Genre: Animation, Drama
Cast: Aki Asakura, Kengo Kora, Takeo Chii
Synopsis: A bamboo cutter discovers a miniature girl inside a bamboo shoot. Believing her to be divine, he takes her home and raises the girl to be a princess.
Most people hate January. I, on the other hand, quite enjoy it because of one reason: Oscar season. This year I managed to see most of the big films that have been nominated. I have my favourites but I am of the opinion that certain mistakes were made by the academy. One big mistake was the failure to nominate The Lego Movie for best animated feature. However, the academy managed to get it right when it decided to nominate Song of the Sea and this Studio Ghibli film.
As you all know, I am a massive Ghibli fan. I love them so much I would marry Totoro if I could. So it comes a no surprise then that I thoroughly enjoyed this offering from Isao Takahata, who is responsible for other classics such as Pom Poko, Only Yesterday, and Grave of the Fireflies. Based on the Japanese folktale The Tale of the Bamboo Cutter, the film is about the life of a girl found in a bamboo shoot who is raised to be a princess during the Heian period. Despite being a princess, she goes through all the troubles young girls face such as falling in love, learning to become a lady, and celebrating her first visit from Aunt Rose by throwing a party for all the horny gentlemen in the surrounding area.
First of all, let me just say that this is one of the most exquisitely animated films Studio Ghibli has ever produced. I wasn’t sure if a film with a watercolour aesthetic would work but I was pleasantly surprised. The watercolours not only give the film a delicate feel but also a fluidity and level of simplicity that was much appreciated. Every frame in this film could have been a painting, and the animators at the studio have again displayed their talents as well as added to the studio’s reputation as a heavy-hitter in animation world. Two scenes in particular that stand out are the scene where the princess visits the cherry tree and the scene where she runs out of her period party. Both scenes are so beautiful you will have to rewatch them.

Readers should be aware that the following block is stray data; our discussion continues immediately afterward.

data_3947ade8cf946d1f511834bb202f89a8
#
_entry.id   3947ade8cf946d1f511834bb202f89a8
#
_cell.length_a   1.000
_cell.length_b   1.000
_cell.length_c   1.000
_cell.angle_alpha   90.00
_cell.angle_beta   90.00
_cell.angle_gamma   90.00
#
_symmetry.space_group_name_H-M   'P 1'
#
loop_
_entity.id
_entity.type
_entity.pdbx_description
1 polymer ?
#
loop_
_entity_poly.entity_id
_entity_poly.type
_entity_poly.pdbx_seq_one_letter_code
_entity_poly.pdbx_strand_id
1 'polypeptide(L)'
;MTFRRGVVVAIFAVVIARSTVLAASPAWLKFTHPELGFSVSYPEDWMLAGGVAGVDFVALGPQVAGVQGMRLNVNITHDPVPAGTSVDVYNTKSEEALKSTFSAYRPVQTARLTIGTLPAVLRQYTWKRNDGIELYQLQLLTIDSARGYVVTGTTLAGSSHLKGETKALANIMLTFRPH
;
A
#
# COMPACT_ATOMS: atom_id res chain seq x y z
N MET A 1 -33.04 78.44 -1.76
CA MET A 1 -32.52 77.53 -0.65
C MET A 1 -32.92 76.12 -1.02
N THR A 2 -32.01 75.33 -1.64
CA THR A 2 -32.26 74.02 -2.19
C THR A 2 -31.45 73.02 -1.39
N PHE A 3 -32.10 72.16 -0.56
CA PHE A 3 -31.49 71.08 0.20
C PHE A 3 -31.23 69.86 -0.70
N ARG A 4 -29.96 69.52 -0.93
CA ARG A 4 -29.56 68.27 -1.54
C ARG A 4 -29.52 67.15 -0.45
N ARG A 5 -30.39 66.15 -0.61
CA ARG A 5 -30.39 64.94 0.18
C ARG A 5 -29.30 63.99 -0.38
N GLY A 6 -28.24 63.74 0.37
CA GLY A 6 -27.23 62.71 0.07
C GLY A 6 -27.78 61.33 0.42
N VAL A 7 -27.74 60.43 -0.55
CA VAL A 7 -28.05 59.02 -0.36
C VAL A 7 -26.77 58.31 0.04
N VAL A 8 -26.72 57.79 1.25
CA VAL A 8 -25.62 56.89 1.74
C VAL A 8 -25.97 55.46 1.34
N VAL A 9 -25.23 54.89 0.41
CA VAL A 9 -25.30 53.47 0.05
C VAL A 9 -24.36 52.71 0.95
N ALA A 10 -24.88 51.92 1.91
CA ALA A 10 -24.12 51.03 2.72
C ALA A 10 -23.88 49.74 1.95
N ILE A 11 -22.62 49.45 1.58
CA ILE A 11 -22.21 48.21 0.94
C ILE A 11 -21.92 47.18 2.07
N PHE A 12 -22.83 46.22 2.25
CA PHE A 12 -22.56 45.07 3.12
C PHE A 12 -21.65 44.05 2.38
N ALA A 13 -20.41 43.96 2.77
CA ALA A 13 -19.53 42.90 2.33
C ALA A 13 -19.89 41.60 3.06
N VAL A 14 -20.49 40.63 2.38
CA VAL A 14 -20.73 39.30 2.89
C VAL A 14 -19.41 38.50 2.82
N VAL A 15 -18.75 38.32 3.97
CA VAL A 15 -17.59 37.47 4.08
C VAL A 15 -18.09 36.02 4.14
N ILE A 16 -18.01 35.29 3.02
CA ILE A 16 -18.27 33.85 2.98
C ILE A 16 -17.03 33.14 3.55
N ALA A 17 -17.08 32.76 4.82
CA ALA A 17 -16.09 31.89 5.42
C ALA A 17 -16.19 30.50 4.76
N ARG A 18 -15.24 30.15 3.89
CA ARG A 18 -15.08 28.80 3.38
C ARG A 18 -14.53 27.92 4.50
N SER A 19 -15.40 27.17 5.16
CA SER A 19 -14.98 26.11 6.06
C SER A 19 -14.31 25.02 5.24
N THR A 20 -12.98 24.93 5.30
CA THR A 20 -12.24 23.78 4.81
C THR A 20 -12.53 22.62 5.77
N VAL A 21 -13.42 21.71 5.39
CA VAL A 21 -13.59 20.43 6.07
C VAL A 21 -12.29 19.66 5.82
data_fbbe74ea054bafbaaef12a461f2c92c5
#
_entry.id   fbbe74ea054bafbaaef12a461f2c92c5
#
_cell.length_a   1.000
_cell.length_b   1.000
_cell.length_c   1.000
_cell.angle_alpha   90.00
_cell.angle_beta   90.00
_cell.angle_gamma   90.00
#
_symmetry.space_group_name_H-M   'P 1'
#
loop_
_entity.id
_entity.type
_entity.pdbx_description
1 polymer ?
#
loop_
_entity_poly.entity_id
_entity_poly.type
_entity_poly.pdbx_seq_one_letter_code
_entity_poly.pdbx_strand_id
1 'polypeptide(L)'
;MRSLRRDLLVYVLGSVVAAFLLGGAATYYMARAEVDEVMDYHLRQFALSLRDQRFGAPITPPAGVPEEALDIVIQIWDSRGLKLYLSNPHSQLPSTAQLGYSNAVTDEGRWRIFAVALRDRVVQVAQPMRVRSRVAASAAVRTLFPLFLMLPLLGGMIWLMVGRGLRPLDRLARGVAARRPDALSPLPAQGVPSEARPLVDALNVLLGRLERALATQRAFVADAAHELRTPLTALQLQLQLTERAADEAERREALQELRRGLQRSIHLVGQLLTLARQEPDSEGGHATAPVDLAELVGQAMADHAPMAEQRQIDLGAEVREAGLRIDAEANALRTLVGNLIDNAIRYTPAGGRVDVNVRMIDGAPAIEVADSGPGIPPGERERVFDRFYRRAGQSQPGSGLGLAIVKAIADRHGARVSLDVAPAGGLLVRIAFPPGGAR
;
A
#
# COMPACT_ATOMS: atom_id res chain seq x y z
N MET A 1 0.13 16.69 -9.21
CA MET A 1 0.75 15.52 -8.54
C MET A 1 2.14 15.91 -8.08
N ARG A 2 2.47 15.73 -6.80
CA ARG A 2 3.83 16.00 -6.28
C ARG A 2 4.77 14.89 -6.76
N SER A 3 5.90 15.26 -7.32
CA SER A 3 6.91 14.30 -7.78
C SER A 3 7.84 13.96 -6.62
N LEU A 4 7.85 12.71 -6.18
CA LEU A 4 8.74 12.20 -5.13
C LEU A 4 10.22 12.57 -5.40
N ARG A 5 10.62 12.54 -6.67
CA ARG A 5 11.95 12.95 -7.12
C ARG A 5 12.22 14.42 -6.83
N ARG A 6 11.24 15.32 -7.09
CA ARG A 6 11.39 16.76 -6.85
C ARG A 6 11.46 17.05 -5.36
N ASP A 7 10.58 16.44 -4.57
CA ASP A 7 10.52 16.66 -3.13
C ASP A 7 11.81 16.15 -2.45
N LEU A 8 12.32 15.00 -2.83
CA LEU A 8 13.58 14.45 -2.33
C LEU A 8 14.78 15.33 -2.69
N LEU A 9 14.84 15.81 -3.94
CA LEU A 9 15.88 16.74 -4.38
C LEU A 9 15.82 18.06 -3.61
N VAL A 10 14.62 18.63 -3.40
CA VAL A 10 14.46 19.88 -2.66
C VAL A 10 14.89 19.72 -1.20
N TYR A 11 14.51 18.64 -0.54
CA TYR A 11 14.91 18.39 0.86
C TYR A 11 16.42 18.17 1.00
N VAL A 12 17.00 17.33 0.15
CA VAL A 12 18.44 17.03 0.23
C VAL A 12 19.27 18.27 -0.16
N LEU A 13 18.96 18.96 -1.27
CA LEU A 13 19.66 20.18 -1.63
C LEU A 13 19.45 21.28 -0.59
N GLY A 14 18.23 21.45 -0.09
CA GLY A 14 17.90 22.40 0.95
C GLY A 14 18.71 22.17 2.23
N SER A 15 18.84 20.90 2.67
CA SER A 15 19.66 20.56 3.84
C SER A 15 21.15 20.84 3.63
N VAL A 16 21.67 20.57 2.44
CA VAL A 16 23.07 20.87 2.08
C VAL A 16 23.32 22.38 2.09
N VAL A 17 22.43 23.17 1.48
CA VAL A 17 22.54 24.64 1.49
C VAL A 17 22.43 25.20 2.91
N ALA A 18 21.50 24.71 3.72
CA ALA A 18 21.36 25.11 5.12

Visual beauty is not the only strength to this film. As always, Joe Hisaishi hits the nail on the head with his beautiful score and the script is sharp and injects appropriate humour in all the right places. Moreover, the film is yet another example of why Studio Ghibli is one of the most revolutionary film studios out there for presenting strong female characters and advocating a feminist message. The Tale of the Princess Kaguya essentially functions as a feminist critique of traditional Japanese culture. As such, the movie belongs to be placed on the same shelf with other pro-feminism movies such as Princess Mononoke and Spirited Away. The film also examines another important theme: the burdens parents place on children and the transitory beauty of youth.
If I were to be completely objective, I would say that the film’s length is its downfall. Towards the end, the audience will begin to get twitchy and it doesn’t help that the last half gets pretty odd by Western standards. As much as I love ‘Japan WTF’ moments, even I found the kidnapping by Buddha weird.
However, these flaws don’t detract from the fact that this is a beautiful and moving work of art. I would like to see this win the Oscar for best animated feature, but it faces stiff competition.
- Spectacular animation and a well-formed script.
- “A girl needs to LOL every now and then.” You go girl! I want you as my future daughter.
- Beautiful and transfixing music and sound.
- I wish I were a Heian princess….only without the whole “YAY it’s your period” thing.
- A bit too long.
- Gets weird in places.
Another fine film for Studio Ghibli’s portfolio. While it isn’t the best film the studio’s produced, I am confident that it is one that will be fondly remembered in years to come and it will most definitely be one that I show my future daughter (assuming I have one). Do yourself a favour and watch this as soon as possible.